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Selecting the Right Equipment

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When looking to buy new cleaning equipment for your company, there are four main factors that building service contractors should consider: return on investment (ROI), equipment effectiveness, ergonomics, and support after the sale.

When evaluating equipment to buy, ask yourself and the seller a number of questions.  First, is the equipment the right application for the job at hand? And, does the equipment have to provide a dual-purpose in several areas?

“Overall, the equipment must be the right fit for the job,” says Taylor Bruce, president of IH Services in Greenville, SC. Also research equipment manufacturers to find out who provides the best value.

“But best value is not necessarily the lowest price,” says Bruce. “The longevity of the equipment is a key component, as well as initial price, repair parts and price, and service and technical availability.”

It is also important to consider the company that you are buying the equipment from, says Jill Frey, president and CEO of Cummins Facility Services in Prospect, OH. “Are they reputable?  Will they stand behind the product?  Will they train your employees?  What is the lead time for receiving the equipment?  All of these are important when deciding who and what to buy.”

Many cleaning companies will purchase new equipment on an as-needed basis and/or when they receive a new contract. Others buy on a case-by-case basis to replace existing equipment when the cost to maintain exceeds the cost of replacement.

“These costs are not only the maintenance itself, but the cost of down time and the resulting loss of productivity,” explains John Ezzo, president of New Image Building Service, Inc. in Mount Clemens, MI. “For environmental concerns, we try to make the equipment last as long as possible.”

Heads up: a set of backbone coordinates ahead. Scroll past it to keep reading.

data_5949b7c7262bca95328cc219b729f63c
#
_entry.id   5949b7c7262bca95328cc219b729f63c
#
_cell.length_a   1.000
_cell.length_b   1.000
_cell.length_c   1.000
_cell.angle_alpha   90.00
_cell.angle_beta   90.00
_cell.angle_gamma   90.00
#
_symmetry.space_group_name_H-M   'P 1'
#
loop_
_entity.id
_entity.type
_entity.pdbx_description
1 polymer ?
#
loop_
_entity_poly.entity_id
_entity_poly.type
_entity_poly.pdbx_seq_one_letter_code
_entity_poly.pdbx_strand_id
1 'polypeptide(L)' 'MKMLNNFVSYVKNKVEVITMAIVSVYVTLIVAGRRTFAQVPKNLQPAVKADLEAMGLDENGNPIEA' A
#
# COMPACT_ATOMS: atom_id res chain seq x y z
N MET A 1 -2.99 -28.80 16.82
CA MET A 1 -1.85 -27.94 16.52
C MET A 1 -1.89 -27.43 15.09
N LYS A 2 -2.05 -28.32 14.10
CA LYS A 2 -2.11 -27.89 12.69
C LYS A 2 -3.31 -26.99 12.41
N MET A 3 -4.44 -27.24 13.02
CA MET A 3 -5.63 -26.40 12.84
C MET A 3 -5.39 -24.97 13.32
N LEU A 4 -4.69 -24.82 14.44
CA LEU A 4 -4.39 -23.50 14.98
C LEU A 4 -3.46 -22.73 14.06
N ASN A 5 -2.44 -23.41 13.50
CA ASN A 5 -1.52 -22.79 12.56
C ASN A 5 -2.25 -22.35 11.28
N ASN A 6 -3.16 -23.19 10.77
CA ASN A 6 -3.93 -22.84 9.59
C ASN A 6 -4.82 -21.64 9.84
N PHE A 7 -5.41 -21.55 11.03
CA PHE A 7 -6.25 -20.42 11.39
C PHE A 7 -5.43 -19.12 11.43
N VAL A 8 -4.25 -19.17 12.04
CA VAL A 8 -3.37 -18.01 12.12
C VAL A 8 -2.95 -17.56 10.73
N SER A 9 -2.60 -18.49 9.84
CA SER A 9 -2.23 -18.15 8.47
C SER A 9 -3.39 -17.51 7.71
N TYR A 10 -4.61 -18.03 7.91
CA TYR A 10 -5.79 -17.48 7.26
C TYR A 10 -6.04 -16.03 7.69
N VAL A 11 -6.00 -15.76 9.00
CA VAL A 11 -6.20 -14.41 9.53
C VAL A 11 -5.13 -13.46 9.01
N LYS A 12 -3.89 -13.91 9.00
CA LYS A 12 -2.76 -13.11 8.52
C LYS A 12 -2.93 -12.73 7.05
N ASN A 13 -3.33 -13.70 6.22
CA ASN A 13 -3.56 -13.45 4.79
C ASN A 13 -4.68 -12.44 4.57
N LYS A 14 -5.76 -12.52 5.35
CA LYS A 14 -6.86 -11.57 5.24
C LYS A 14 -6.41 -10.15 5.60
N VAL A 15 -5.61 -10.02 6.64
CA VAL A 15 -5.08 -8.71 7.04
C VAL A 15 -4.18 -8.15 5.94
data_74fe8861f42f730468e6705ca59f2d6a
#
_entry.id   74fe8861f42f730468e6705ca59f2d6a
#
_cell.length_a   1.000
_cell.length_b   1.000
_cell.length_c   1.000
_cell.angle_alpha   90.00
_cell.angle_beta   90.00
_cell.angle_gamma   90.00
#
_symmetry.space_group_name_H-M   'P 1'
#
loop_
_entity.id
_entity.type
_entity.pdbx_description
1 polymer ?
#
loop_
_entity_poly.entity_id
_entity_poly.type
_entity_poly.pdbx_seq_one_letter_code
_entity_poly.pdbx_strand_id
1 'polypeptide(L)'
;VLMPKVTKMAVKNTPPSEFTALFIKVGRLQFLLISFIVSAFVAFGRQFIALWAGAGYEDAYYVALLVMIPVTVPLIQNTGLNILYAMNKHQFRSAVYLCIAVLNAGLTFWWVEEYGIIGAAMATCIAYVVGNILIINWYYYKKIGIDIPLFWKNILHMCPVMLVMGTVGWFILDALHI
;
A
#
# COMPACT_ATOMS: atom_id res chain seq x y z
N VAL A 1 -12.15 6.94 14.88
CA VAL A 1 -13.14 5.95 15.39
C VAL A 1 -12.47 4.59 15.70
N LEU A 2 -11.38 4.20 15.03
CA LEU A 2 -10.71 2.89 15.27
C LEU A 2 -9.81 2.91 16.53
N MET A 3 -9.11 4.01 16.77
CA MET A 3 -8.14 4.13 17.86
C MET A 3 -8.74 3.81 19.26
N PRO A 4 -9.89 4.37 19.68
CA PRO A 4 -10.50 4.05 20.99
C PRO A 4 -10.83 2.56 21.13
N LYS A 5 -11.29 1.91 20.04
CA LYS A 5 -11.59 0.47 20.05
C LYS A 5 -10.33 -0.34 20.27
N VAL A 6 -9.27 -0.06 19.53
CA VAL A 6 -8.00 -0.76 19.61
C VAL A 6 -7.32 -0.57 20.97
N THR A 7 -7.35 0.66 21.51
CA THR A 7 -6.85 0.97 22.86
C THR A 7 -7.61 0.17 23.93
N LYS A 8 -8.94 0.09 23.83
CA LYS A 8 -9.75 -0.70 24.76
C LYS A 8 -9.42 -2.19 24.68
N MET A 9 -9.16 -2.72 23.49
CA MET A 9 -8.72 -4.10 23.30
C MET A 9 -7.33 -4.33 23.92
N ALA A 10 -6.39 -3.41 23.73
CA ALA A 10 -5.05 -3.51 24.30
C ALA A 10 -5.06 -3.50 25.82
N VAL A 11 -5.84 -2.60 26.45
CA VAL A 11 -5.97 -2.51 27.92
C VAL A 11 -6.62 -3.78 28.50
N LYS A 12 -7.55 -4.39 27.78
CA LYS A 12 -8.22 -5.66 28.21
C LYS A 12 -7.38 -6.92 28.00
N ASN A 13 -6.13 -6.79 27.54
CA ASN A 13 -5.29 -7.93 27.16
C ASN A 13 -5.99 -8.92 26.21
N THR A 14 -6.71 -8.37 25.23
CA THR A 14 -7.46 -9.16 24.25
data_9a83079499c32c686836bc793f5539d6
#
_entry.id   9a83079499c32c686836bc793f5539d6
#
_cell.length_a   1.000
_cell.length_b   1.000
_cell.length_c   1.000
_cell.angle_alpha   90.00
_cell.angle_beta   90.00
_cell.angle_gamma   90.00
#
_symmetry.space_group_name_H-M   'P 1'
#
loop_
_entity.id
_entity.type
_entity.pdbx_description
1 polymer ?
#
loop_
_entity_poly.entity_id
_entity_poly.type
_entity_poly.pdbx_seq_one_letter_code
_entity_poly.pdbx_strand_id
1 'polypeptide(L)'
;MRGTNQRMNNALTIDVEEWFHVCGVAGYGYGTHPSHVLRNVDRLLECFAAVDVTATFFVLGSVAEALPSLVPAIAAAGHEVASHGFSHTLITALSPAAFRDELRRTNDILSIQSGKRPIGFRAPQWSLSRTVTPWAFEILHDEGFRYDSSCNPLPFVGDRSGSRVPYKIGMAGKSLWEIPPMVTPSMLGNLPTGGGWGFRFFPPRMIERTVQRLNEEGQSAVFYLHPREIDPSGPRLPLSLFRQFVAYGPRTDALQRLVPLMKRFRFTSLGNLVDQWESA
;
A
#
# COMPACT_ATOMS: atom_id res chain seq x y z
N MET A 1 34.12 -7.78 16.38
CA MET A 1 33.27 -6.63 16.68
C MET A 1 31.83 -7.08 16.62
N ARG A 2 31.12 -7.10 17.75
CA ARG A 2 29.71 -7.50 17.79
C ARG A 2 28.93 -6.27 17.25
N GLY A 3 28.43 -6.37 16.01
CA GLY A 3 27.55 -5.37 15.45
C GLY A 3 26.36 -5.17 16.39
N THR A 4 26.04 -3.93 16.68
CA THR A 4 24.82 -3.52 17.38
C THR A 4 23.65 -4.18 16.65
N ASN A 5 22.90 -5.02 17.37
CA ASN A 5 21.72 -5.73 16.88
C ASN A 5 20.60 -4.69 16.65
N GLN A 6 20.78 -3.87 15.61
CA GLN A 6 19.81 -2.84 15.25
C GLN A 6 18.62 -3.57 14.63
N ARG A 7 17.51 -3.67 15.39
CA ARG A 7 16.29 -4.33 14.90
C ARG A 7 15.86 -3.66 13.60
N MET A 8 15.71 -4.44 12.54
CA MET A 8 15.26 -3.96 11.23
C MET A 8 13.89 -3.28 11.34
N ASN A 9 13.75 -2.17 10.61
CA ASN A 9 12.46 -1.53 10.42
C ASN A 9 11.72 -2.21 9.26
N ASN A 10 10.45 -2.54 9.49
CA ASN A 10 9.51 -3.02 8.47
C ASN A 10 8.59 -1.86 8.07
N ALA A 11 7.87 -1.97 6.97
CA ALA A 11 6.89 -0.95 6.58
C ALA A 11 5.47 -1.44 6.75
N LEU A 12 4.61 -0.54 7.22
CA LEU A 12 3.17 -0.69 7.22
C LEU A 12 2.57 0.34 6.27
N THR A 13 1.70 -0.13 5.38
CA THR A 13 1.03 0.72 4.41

Many companies—often dependent on their size—will purchase equipment monthly or even more regularly.

Marsden Building Maintenance of St. Paul, MN purchases some type of equipment weekly—usually an upright vacuum cleaner since this piece of equipment is turned over more quickly than others due to its high usage.

“Our ‘Always Clean, Always Green’ cleaning program is designed to meet all cleaning requirements of the U.S. Green Building Council’s LEED green building certification program,” says Mike Kilsdonk, technical support manager at Marsden. “This means we look for equipment meeting those same requirements, test certain pieces in the field, and receive feedback from our management team before negotiating a price direct with the manufacturer.”

Since some equipment has shorter life spans than others, those items are obviously turned over much more frequently.

“In our company, vacuum cleaners have the shortest life span, which can be three to five years,” says Bruce. “Buffers can last eight to ten years, and scrubbers can last five to eight years, depending on the application. We maintain a repair shop to service major equipment and this helps extend the life of our equipment.”